As I continued to read and learn about homeschooling I soon discovered that there wasn’t just one way to homeschool but that there were many different approaches. The more I learned, more more I slowly changed my own approach.
In this blog post, we’ll cover the two main approaches to learning at home: “homeschooling” and “unschooling.”
“Homeschooling” is learning at home, following a structure and a pre-planned curriculum (one that you’ve usually paid money for). As the parent, you don’t have to research or plan anything because everything will already be laid out for you. You’ll just have to do the preparations and make sure you’re up to speed with the lessons. You’ll have all kinds of workbooks, textbooks, required reading, and suggested field trips to enhance your child’s learning. You’ll have a schedule and if you want your child to finish the year on time you’ll have to keep up.
To break it down even more, in Alberta, there are two types of homeschooling. You can either be a “traditional” or “non-traditional.” “Traditional” means that you are following the provincial curriculum, unit-by-unit, grade-by-grade, until high school graduation, the same way your child would learn in a regular school. “Non-traditional” means that you will be following some other structured curriculum—and there are many different programs and packages out there. Either way, you are following a structured, pre-planned program. You’ll be following a set curriculum with objectives and activities and assessments all built in. This is great when you have to fill in your reports for the government, and this is a wonderful option if you are:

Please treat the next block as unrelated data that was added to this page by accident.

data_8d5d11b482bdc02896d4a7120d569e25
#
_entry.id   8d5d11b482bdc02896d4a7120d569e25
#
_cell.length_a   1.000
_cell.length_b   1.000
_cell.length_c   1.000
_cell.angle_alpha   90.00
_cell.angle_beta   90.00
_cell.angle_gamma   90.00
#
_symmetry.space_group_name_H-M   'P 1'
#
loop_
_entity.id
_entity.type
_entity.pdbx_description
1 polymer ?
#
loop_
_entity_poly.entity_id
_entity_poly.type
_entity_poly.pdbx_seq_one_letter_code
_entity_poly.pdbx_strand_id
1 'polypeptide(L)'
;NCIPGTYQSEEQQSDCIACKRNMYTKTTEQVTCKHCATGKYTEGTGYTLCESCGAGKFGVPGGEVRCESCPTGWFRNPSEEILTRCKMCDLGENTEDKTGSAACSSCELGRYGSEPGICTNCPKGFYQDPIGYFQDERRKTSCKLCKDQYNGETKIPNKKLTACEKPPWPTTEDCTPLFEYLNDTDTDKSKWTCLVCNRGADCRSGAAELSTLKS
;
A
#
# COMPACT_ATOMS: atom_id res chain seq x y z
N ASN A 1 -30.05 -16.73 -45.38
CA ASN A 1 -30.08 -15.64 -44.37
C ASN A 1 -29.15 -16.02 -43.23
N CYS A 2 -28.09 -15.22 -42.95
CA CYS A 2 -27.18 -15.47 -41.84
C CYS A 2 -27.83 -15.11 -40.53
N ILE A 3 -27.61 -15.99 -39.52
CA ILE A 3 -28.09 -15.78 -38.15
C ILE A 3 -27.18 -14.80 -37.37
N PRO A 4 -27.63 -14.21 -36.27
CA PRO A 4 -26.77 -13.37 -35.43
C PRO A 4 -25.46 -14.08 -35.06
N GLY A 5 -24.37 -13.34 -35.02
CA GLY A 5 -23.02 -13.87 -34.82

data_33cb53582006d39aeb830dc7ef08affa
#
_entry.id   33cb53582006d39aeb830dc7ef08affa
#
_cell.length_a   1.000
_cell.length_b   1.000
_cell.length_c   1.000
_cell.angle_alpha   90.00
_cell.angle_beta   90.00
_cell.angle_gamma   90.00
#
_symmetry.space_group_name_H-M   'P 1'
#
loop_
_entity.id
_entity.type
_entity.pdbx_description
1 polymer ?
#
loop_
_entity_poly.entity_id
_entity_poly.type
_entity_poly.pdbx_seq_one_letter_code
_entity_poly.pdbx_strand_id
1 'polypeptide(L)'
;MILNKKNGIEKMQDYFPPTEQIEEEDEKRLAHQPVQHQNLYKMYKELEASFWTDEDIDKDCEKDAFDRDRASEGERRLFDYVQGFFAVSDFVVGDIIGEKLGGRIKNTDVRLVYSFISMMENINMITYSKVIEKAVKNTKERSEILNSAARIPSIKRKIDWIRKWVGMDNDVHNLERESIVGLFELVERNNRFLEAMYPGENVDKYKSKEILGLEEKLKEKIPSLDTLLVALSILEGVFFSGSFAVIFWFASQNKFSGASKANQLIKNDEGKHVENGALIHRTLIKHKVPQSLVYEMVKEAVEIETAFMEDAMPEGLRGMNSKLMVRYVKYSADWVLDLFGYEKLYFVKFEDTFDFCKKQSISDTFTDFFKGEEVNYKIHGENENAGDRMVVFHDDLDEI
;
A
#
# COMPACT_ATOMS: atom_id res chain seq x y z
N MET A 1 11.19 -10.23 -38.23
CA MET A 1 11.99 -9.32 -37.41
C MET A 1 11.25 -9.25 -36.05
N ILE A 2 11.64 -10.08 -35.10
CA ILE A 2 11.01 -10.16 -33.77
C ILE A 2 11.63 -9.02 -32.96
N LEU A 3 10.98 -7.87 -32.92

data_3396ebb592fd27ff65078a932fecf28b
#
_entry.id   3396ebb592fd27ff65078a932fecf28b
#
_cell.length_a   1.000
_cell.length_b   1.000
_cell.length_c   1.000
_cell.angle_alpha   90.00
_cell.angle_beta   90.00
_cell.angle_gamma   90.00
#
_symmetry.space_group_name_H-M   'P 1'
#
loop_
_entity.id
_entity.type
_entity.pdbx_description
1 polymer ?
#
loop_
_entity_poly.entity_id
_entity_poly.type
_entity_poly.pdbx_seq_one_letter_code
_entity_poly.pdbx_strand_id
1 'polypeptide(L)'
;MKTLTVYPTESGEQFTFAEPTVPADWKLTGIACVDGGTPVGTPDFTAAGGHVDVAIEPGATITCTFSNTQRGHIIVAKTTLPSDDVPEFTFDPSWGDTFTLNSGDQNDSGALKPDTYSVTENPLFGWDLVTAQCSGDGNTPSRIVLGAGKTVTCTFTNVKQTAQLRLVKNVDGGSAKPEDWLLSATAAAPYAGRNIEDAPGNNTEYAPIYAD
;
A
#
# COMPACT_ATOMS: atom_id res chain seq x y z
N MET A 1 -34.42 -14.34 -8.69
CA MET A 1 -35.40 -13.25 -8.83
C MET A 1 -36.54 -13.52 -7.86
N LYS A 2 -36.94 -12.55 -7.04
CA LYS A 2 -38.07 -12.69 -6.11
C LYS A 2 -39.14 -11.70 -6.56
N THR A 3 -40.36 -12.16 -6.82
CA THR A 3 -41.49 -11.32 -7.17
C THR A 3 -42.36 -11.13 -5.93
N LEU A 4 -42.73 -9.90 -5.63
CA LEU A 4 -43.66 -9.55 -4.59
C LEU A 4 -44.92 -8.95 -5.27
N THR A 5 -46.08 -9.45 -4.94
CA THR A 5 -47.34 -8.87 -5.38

- a busy parent
- not sure of yourself as a “teacher” and would like extra support
- comfortable working within an existing structure
- comfortable with your provincial or state school system and feel that your child would be missing out of they weren’t also following the provincial curriculum
“Unschooling” is the other type of homeschooling and is a term that every unschooler dislikes. It’s confusing! Who describes something with a word that tells you what it is not? It is an old and outdated term that refers to learning without any of the trappings of school. This term is still in use so it is helpful to know that ‘unschooling” is actually referring to “life learning,” or learning from real life.